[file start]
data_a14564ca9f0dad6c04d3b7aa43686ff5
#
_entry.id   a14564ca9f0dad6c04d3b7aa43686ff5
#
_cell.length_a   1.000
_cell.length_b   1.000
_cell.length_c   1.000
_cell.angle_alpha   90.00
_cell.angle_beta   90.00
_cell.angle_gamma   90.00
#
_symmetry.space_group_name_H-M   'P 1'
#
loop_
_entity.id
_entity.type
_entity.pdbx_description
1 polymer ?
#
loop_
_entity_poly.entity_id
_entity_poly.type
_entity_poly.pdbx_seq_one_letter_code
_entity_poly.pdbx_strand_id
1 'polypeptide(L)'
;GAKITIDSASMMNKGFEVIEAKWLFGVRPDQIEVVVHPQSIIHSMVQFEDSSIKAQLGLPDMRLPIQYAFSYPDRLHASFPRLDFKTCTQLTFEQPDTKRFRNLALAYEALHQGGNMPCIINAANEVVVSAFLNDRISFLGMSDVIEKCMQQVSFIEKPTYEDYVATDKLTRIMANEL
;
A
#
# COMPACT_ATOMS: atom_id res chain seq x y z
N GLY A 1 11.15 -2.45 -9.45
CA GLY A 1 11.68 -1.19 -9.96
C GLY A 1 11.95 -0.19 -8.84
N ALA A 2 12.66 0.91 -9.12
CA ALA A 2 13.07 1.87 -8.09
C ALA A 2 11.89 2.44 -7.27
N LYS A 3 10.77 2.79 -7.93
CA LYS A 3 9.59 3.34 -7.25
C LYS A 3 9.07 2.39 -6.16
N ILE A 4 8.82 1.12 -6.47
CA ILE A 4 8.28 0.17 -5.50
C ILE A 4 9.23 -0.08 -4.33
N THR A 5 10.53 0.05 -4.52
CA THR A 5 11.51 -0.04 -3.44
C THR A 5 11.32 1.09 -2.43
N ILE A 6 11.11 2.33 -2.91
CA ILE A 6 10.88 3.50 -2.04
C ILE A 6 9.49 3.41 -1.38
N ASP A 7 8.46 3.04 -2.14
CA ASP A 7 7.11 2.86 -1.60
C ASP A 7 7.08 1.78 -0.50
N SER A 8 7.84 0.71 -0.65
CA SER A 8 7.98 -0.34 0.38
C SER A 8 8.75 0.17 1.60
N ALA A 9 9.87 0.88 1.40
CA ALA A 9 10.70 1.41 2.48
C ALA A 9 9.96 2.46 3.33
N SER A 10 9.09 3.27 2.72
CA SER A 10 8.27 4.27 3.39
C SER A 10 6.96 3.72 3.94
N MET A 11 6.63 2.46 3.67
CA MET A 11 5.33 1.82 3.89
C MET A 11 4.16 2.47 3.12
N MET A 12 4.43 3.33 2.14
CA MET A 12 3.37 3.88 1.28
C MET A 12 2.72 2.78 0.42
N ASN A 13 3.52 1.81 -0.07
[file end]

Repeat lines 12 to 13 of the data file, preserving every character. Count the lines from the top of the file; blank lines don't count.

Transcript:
_symmetry.space_group_name_H-M   'P 1'
#